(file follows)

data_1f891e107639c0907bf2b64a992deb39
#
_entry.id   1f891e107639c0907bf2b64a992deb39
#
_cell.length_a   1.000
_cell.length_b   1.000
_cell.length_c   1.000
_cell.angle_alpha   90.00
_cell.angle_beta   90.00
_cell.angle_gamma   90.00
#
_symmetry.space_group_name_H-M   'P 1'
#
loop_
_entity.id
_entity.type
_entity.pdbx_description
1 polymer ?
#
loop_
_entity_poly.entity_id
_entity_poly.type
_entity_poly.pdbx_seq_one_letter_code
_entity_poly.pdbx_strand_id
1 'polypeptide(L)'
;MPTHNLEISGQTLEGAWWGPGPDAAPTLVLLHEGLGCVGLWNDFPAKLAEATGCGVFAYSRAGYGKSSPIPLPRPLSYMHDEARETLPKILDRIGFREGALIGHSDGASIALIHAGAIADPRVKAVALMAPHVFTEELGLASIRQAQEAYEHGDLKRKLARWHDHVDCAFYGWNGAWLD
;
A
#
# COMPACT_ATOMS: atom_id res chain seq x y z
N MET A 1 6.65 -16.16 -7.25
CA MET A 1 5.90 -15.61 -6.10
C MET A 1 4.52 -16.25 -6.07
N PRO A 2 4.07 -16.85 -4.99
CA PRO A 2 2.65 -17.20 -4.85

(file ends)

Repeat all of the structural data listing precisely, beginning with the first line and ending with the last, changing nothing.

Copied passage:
data_1f891e107639c0907bf2b64a992deb39
#
_entry.id   1f891e107639c0907bf2b64a992deb39
#
_cell.length_a   1.000
_cell.length_b   1.000
_cell.length_c   1.000
_cell.angle_alpha   90.00
_cell.angle_beta   90.00
_cell.angle_gamma   90.00
#
_symmetry.space_group_name_H-M   'P 1'
#
loop_
_entity.id
_entity.type
_entity.pdbx_description
1 polymer ?
#
loop_
_entity_poly.entity_id
_entity_poly.type
_entity_poly.pdbx_seq_one_letter_code
_entity_poly.pdbx_strand_id
1 'polypeptide(L)'
;MPTHNLEISGQTLEGAWWGPGPDAAPTLVLLHEGLGCVGLWNDFPAKLAEATGCGVFAYSRAGYGKSSPIPLPRPLSYMHDEARETLPKILDRIGFREGALIGHSDGASIALIHAGAIADPRVKAVALMAPHVFTEELGLASIRQAQEAYEHGDLKRKLARWHDHVDCAFYGWNGAWLD
;
A
#
# COMPACT_ATOMS: atom_id res chain seq x y z
N MET A 1 6.65 -16.16 -7.25
CA MET A 1 5.90 -15.61 -6.10
C MET A 1 4.52 -16.25 -6.07
N PRO A 2 4.07 -16.85 -4.99
CA PRO A 2 2.65 -17.20 -4.85